A few months ago, the youngest member of the Kardashian clan posted the following picture and caption to her Instagram account with the caption, “I woke up like disss.”
Kylie Jenner, then 17-years old, received a lot of criticisms on the look. But one comment stood out from the rest. Actress Amandla Stenberg, best known for her role as Rue in the first Hunger Games film, wrote the following comment (screenshot courtesy of The Shadow Room and here).
Even now, months later, the media is still reporting on this “cat fight” between the two celebrities. And, of course, the media is focused on pitting the two against each other, rather than writing about the real root of the problem; the treatment of black culture and women by white culture.
In response to the backlash Stenberg received for her comment, she posted the following tweet to her Twitter.
Stenberg also explained herself in this YouTube video, entitled “Don’t Cash Crop My Cornrows.”
Stenberg’s comment wasn’t a criticism of Jenner (at least not entirely). It was directed at the racism in America that still prevails to this day. Where PoC are looked down on for wearing dreadlocks (or locs), but white people are praised. Where PoC are devalued for wearing their hair in braids, but celebrities like Jenner (and many others) are hailed as fashion icons for their “new” styles. Stenberg is targeting a system that repeatedly diminishes the accomplishments [and fashions] of non-white populations, and then praises those same accomplishments [and fashions] when worn my white celebrities.
This is not a personal attack on Jenner or other white celebrities that appropriate and exploit black culture. Stenberg has been one of many young WoC to comment on the system. Another strong voice on this issue is Zendaya Coleman, who was a victim of this same mindset when she wore her hair in faux-locs to the Oscars. You can read about that here if you’re unfamiliar. Zendaya responded in a similar fashion as Stenberg, taking to her Twitter to address the issue.
February 24, 2015
Stenberg’s outrage wasn’t over Jenner’s hair, but the ignorance she displayed when confronted about her appropriation of black culture and lack of response to black issues. I agree with Stenberg whole-heartedly. So many celebrities benefit from appropriating other cultures, taking different aspects to make “edgy” and “new” trends (like Jenner and the cornrows). This would be fine if they also addressed where these trends came from and spoke on behalf of the cultures, but many of them don’t. You cannot take the aspects you like from one culture but not involve yourself with it beyond those aspects.
If you want to read more about Stenberg and her involvement with this issue, Paper Magazine wrote a very interesting article about the event. You can also read this profile on Stenberg and her activism by Mic. I would further suggest following Stenberg’s Twitter, Tumblr, and Instagram to see what else she’s involved in and follower her efforts.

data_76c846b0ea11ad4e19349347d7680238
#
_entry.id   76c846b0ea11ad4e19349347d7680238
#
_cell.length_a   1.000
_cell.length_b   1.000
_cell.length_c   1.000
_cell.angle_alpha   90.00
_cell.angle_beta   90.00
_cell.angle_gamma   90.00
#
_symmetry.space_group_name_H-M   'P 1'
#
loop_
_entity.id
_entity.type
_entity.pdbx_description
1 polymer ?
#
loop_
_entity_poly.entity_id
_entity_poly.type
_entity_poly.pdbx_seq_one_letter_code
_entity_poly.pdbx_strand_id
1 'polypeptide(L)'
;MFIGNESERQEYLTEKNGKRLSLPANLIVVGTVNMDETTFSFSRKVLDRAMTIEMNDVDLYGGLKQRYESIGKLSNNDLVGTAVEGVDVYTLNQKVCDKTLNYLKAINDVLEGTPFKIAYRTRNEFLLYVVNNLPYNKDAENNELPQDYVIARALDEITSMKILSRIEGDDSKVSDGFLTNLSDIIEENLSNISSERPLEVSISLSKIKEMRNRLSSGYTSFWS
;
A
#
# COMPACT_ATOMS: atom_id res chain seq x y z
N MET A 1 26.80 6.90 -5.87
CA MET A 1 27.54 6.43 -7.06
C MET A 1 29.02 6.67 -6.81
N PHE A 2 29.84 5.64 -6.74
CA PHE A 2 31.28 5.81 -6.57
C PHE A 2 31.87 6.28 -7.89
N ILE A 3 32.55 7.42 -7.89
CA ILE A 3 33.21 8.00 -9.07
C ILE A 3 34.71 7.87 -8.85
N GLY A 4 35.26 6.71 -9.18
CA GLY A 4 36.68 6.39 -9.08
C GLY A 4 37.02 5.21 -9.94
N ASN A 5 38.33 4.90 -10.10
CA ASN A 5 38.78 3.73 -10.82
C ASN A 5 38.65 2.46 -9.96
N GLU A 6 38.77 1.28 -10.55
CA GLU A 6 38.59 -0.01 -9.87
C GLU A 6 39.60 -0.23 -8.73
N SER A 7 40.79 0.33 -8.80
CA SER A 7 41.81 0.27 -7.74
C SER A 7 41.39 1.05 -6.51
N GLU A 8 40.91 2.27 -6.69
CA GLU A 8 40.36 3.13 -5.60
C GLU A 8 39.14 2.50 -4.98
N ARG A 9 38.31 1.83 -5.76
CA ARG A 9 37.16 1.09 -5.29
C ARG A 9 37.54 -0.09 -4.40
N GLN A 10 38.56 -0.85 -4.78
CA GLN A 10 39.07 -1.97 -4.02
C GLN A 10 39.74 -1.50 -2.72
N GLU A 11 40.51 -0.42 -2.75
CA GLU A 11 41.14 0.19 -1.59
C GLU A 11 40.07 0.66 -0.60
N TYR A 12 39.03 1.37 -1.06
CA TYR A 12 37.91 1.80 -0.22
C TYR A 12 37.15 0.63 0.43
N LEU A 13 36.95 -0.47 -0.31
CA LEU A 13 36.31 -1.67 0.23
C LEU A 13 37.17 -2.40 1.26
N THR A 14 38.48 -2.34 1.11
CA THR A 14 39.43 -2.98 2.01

Halloween is a beloved holiday in the United States among all age groups. Costumes, candy, and, consumption; it’s the trifecta of American holidays. But what happens when the costumes go too far, and cross the line between acceptable and offensive? That’s when cultural appropriation comes in.
Cultural appropriation is taking aspects of one culture (traditions, clothing and costumes, beliefs) and exploiting them in your culture for your personal gains. A common form of cultural appropriation is when mainstream culture, which in the U.S. is white/European culture, takes aspects of different cultures from people they’ve colonized or oppressed. Cultural appropriation if harmful because it enforces negative stereotypes, mocks and disrespects “nonwhite” cultures, undermines populations of people who have already been taken advantage of and suffered from colonialism and oppression, it has the potential to inflict violence against certain population, and it alienates cultures.
But isn’t there a way to incorporate aspects of one culture into another in a safe and harmless way? There is, and that’s called cultural appreciation. Cultural appreciation is a mutual sharing of cultures. It is difficult to distinguish between appropriation and appreciation, but these matters should be approached carefully. For more information, I suggest looking at this article from Everyday Feminism, Zendaya’s expanation , and this article from the Huffington Post. Cultural appropriation is especially rampant during Halloween, when children and young adults are dressing in costumes. Wearing costumes is my favorite part of Halloween because it allows you to be as creative and crafty as you want. But sometimes costumes go too far. Have you ever seen someone (or done this yourself), dressed as a Native American or “Mexican”? While these costumes may not seem outwardly offensive, they are prime examples of cultural appropriation.
I’ve found some examples of popular Halloween costumes that appropriate different cultures.
Native American Costumes